Backchat: Why white feminism doesn’t stack up
March 22nd 2021
Koa Beck, the author of newly released book ‘White Feminism’ sat down with Backchat‘s Nicole Iliagoueva to discuss the importance of intersectionality and moving past #GIRLBOSS politics.
Koa Beck has worn many hats – editor-in-chief of Jezebel, executive editor of Vogue, senior features editor at MarieClaire.com, and co-host of WNYC’s ‘The #MeToo Memos’. Though arguably, her newly released book ‘White Feminism’ is her most truthful offering yet.
Koa joined the All About Women line-up at the Sydney Opera House this month from her home in Los Angeles to talk about her book and the importance of intersectional feminism. Backchat caught up with her before the panel to pick her brain.
What is white feminism?
For Koa, white feminism is palatable tokenism which allows white women and their allies to get “ahead in the present structure rather than challenging the structure, who it’s for, and why you ascend [to it] in the first place”
“I think of white feminism as a hundred-year exercise in basically exporting patriarchal and racist skillsets to women and calling it ‘feminist’, for them to exploit low wage workers, hire low-income women to look after their children so that they can assume these like high leadership roles, usually in corporate companies.”
“Whereas like many other feminisms and gender movements by women of colour, black, lesbian or Indigenous movements, they have been a lot more vigilant in critiquing the structure and thinking about collective gains for everybody, rather than fashioning a little toolkit to ascend on your own.”
Where does white feminism thrive?
White feminism is everywhere, especially in the workplace, relationships and media.
Some examples would be through “purchasing your politics” by buying a ‘The Future is Female’ shirt or hiring one diverse person as a way to ‘tick a box’.
A key message she stressed was to think structurally and with understanding rather than being reactionary:
“If you have an issue with the term ‘white feminism’, I’d argue that this book is for you”.
White feminism and social media
A big shift in feminist movements is that now, online activism plays a significant role in spreading the word and enacting policy change. However it’s quite common to see someone posting something on social media for the likes and to look like they’re supporting a cause without doing anything – otherwise known as virtue signalling.
Koa explores examples of performative feminism like this in her book and how to challenge it.
“If you’re thinking about disrupting a specific power structure, you say a thing that would get you fired. Obviously that’s very loaded, as a lot of activism is saying the thing that nobody wants you to say.”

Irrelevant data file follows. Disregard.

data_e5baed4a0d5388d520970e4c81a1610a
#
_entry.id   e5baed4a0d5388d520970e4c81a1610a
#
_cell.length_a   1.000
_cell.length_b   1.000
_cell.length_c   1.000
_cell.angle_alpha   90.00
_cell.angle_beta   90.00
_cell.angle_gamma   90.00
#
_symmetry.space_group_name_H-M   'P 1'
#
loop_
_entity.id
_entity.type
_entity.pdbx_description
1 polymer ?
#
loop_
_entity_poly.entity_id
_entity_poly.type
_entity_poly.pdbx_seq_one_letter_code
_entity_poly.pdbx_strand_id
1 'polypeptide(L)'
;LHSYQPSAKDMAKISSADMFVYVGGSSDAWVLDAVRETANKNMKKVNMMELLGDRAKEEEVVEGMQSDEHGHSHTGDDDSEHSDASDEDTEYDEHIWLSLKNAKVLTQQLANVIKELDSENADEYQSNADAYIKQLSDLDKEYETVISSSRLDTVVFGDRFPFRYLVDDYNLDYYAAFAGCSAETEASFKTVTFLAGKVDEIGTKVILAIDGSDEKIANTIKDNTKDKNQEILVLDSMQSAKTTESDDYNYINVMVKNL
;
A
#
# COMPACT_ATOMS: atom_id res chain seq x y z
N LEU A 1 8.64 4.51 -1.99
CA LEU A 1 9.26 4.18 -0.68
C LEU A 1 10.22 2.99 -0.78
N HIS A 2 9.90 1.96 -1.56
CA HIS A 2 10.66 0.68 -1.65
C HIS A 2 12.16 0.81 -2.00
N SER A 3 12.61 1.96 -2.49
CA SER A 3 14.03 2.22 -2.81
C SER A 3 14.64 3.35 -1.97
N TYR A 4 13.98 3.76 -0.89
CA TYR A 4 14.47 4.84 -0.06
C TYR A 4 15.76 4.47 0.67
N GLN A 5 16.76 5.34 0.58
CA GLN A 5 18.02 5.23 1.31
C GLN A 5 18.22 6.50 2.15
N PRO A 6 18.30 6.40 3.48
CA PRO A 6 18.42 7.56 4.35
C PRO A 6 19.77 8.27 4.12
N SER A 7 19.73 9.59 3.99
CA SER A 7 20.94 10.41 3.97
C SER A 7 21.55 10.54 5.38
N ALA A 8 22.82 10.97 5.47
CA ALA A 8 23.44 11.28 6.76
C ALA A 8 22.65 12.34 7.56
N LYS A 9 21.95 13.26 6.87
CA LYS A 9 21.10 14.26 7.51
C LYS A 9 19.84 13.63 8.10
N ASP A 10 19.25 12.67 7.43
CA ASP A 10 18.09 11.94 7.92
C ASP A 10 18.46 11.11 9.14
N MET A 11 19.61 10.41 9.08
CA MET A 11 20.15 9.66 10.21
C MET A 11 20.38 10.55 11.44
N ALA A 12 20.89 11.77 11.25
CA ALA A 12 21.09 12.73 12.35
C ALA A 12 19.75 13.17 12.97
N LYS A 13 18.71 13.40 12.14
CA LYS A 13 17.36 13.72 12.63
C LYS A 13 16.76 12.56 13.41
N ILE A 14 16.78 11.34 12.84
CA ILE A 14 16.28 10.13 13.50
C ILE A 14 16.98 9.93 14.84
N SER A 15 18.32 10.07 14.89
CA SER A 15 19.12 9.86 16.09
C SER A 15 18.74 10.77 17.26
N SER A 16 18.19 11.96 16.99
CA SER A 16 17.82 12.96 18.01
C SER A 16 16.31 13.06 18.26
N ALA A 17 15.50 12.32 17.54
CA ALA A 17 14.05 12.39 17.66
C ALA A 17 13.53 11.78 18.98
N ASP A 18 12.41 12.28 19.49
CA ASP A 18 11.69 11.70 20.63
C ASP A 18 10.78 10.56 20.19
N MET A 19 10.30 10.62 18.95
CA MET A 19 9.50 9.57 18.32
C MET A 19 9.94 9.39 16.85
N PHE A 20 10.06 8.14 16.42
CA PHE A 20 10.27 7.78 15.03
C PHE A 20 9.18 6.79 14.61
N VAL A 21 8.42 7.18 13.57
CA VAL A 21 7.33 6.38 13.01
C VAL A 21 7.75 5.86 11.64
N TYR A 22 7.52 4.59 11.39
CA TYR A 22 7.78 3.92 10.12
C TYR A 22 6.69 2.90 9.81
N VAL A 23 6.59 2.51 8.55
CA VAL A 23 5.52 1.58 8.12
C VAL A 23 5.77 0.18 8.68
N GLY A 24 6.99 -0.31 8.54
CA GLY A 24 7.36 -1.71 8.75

“And so by speaking out, you might get a lot of retweets and people might engage with you, but you’re putting [more] on the line by saying something like that. So in a lot of ways you’re trying to counter how these social media platforms function. You’re not necessarily trying to game the algorithm. You’re trying to get yourself into trouble.”
How her book has been received
“I’m swamped with messages on socials across Twitter and Instagram. I mean, every day from people all over the world who are really finding the book helpful and eye-opening. And even women of colour, queer women – people who intuitively have an understanding of what white feminism is.”
“They’re telling me in very long messages that they’re finding the book helpful because it’s illuminating a lot of their own feelings around why they have eschewed certain feminist spaces or certain feminist organisations, and actually putting a language to a lot of disorientation and also just disenfranchisement that they have felt.”
So what now?
“I feel like a question that I’ve gotten a lot on the book tour is ‘is inclusive feminism actually possible?’ And I always say that it’s not only possible, but in a lot of ways, it’s happened already. It just hasn’t happened under white feminism. A lot of other feminisms have worked across race, across class, and orientation, for a shared goal.”
She is also very excited about the future of feminism being in the arms of younger generations, particularly noting their structural critique of gender.
“I’m most looking forward to the discussion being available to high school students in Australia. I would like to go someday to Australia, but I’m really excited to think that high school students in another country that I’ve never even been to could learn about gender and gender history from my book and from all of the research that I’ve done and, you know, by virtue of that, all these other thinkers who were so important to me. I find that to be a very special opportunity that’s been afforded to me.”
Koa Beck’s All About Women recording can be bought from the Sydney Opera House website.